Pilots pile pressure on IMF in KQ turn around strategy
A pilots lobby has petitioned the International Monetary Fund (IMF) and the State to stop financing Kenya Airways (KQ) unless they address audit queries raised over the years.
Kenya Pilots Association (KAPLA) says the struggling national carrier must implement the 2015 Senate, Seabury Consulting, Mckinsey Consulting and Deloitte Forensic Audit report, which fingers corruption by KQ management.
In a letter dated July 16, 2021 addressing the Bretton Woods institution, Kapla says Deloitte forensic audits revealed collusion with bankers, suppliers and oil companies to steal from the struggling airline through forgery and manipulation of accounts.
“It is unfortunate that to date, most of the Senate report recommendations have never been implemented, despite the comprehensive audit of the airline done through the inquiry.
A key element that arose from this inquiry is the general mismanagement at the airline,” Kalpa secretary general Murithi Nyagah told IMF Resident Representative Tobias Rasmussen.
“Interesting to note but not surprising, the same has been the common denominator amongst other documented audit reports and findings that have been conducted.
As your team engages the GOK in evaluating KQ, it is important that the 2015 Kenya Senate report is included and factored as you formulate solutions.”
The audit reports, which cost the airline millions of dollars, were developed through deliberative meeting sessions, Interrogative sessions, analysis of submitted documents and public hearings where all stakeholders were involved.
A Thursday 8th July statement on the update of reforms among parastatals by the National Treasury interesting also side stepped KQ as it evaluated some 18 out of the 260 state owned corporations.
“Kenya Airways where the government of kenya has a 48.9 per cent shareholding is not included in the financial evaluation and analysis, as it has retained an international aviation consultant to undertake a forward looking evaluation, which is still ongoing,” said Treasury.
Treasury said state corporations have time to implement measures that will improve their financial performance and efficiency by diversifying their revenue streams, better management of payroll and operating costs.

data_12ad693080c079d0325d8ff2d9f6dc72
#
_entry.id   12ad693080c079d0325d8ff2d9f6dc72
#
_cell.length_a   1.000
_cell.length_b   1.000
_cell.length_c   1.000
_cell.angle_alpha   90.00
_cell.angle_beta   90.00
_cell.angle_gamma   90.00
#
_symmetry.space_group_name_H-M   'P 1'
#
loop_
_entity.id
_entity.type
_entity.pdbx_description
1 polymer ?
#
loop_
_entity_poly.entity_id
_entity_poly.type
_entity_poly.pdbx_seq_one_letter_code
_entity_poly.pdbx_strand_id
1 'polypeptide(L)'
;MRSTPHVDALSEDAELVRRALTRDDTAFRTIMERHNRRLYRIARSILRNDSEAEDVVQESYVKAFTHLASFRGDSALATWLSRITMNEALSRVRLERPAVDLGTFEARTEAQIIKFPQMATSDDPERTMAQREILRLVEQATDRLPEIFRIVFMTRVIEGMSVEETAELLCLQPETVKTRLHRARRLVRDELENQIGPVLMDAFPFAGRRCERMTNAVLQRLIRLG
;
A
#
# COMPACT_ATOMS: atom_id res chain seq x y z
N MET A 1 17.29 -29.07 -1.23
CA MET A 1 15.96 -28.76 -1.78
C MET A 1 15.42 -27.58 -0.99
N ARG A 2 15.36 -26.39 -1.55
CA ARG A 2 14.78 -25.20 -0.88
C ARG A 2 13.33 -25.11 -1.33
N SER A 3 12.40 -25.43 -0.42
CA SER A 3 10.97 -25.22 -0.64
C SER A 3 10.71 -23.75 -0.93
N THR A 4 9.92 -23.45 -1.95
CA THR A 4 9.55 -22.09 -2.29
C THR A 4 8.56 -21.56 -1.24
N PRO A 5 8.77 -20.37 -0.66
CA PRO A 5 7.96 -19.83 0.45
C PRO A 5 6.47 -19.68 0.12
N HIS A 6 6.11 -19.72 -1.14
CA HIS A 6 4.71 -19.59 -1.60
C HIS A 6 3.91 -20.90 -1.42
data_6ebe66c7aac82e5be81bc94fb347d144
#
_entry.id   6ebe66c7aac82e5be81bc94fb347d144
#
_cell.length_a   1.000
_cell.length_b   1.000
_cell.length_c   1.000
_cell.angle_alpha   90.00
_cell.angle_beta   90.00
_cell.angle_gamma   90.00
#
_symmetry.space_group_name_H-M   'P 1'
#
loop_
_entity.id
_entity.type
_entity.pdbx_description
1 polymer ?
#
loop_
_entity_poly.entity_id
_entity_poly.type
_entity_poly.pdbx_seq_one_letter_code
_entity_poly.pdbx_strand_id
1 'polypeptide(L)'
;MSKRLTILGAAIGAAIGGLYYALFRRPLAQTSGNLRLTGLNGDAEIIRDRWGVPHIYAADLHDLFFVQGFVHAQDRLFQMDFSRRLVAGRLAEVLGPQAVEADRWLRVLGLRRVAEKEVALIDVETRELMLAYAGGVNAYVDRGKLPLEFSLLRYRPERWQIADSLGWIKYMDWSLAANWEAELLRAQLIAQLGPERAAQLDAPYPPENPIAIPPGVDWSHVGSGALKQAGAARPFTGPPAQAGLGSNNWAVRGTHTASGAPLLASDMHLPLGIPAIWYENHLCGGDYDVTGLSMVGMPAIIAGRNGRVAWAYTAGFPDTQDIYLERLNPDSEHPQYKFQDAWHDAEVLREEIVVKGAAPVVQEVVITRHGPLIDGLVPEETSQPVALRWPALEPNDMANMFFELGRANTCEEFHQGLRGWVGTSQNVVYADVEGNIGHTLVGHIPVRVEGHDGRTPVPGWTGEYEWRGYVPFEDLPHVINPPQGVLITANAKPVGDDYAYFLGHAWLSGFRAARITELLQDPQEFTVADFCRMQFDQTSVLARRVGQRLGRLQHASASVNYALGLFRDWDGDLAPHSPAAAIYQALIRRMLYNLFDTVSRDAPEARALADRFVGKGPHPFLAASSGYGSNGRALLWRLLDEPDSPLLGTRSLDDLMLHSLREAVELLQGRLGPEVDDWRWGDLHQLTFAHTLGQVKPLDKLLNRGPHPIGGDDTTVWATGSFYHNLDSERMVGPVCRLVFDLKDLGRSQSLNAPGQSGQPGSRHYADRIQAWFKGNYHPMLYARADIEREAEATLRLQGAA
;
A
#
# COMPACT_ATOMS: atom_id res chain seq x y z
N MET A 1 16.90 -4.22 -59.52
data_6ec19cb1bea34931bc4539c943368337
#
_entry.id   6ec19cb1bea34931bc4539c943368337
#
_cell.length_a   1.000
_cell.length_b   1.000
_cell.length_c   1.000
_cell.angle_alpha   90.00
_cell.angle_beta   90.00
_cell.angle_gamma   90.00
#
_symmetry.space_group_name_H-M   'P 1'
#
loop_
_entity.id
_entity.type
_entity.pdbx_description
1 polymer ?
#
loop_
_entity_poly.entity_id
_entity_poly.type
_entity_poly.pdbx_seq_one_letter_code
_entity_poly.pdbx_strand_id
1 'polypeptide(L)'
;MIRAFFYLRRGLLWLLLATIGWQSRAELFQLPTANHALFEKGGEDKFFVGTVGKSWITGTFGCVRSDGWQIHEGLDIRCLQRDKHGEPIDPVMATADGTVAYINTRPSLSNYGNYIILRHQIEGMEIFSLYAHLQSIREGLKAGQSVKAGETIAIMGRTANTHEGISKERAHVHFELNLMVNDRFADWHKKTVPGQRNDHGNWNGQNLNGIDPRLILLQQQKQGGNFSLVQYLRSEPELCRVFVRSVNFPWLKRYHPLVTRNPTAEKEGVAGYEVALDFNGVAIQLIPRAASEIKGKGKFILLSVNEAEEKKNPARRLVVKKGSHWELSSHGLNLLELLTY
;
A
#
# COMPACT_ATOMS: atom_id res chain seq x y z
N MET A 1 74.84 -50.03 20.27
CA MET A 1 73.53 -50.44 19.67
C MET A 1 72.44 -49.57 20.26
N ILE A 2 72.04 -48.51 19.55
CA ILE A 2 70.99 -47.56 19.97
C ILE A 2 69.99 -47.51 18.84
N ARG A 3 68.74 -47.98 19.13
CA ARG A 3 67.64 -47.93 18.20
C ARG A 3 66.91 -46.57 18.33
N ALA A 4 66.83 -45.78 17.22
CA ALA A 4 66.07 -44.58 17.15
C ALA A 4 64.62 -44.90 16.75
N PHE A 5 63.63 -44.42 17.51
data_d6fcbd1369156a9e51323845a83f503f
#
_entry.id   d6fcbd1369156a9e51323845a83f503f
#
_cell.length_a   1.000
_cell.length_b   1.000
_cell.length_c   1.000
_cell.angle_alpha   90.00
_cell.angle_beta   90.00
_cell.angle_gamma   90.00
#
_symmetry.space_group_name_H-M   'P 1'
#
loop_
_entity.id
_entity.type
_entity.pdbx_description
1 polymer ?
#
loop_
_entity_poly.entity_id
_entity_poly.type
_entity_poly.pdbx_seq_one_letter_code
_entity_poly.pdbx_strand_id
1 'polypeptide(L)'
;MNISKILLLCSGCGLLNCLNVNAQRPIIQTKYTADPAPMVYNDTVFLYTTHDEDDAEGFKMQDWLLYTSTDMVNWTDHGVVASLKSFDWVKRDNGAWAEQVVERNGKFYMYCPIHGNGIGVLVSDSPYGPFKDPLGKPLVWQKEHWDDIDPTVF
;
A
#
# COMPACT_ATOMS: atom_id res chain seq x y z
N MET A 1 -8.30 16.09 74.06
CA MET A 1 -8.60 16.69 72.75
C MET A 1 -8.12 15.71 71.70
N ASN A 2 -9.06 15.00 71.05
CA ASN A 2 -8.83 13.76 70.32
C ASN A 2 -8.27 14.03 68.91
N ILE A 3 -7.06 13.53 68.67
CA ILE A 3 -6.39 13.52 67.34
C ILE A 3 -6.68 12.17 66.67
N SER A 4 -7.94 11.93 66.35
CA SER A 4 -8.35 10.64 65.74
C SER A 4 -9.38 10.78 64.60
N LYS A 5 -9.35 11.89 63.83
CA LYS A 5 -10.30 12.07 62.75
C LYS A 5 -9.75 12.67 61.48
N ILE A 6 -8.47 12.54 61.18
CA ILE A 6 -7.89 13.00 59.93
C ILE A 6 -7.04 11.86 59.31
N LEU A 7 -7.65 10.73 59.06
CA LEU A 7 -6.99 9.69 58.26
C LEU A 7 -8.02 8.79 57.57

Actualising viable turnaround strategies was among conditions for a Sh255 billion loan facility from the IMF in March, which the government has committed to audit and reform the operations of nine key State-Owned Enterprises, among the Kenya Airways, to ensure their viability.
According to Kalpa, agreements between KQ and other partners should be reviewed or terminated arguing that they don’t favour the national carrier.
“In the last 10 years, the airline has conducted at least 5 major staff rationalization exercises.
Yet despite the expensive audits and staff layoffs, poor financial management continued to persist,” the pilots said.
The pilots attached to the letter the ‘National Revival Carrier Plan’ where they endorsed the reports by demanding a complete overhaul of the board of directors, change of senior management and immediate stoppage of hiring of foreign workers.
They say the current officials are over-represented and lack certain skills and experience in the aviation industry to turn around and build the company.
“A major shortfall in Kenya Airways was due to inadequate expertise and experience in the management of the aviation sector.
The management has been making a series of uncalculated decisions that are detrimental to the organization, case in point, disposing of the Boeing 777 – 200 while other airlines are making profits using the same aircraft,” KALPA said in the Senate report compiled in 2015 but has never been implemented by KQ or the government.
Expansion of routes
“As Kenyans were being retrenched on grounds of redundancy, KQ was hiring foreigners for the same jobs through a broker (3rd party) at a higher cost accruing from the processing and payment of work permits, medical examination fees and upkeep,” the Senate report said.
The pilots want expansions of routes halted so that the national carrier can focus on satisfying the current clientele.
The audit report says that the process of acquiring aircrafts remains suspicious with some companies, which have local names being registered abroad and the list of directors being secret.
“KQ did not directly buy aircraft from the manufacturer but through intermediaries known as Samburu and Amboseli in Cayman Island. The deals entered into were questionable.
The intermediaries were to provide loan guarantees to acquire aircraft and lease them over to Kenya Airways.
These contracts were chiefly responsible for the rapid and crippling deterioration of the revenue and capital accounts of Kenya Airways,” the 2015 Senate report said.
They want KQ to apply prudence in outsourcing of services without compromising the morale and efficiency of the existing employees.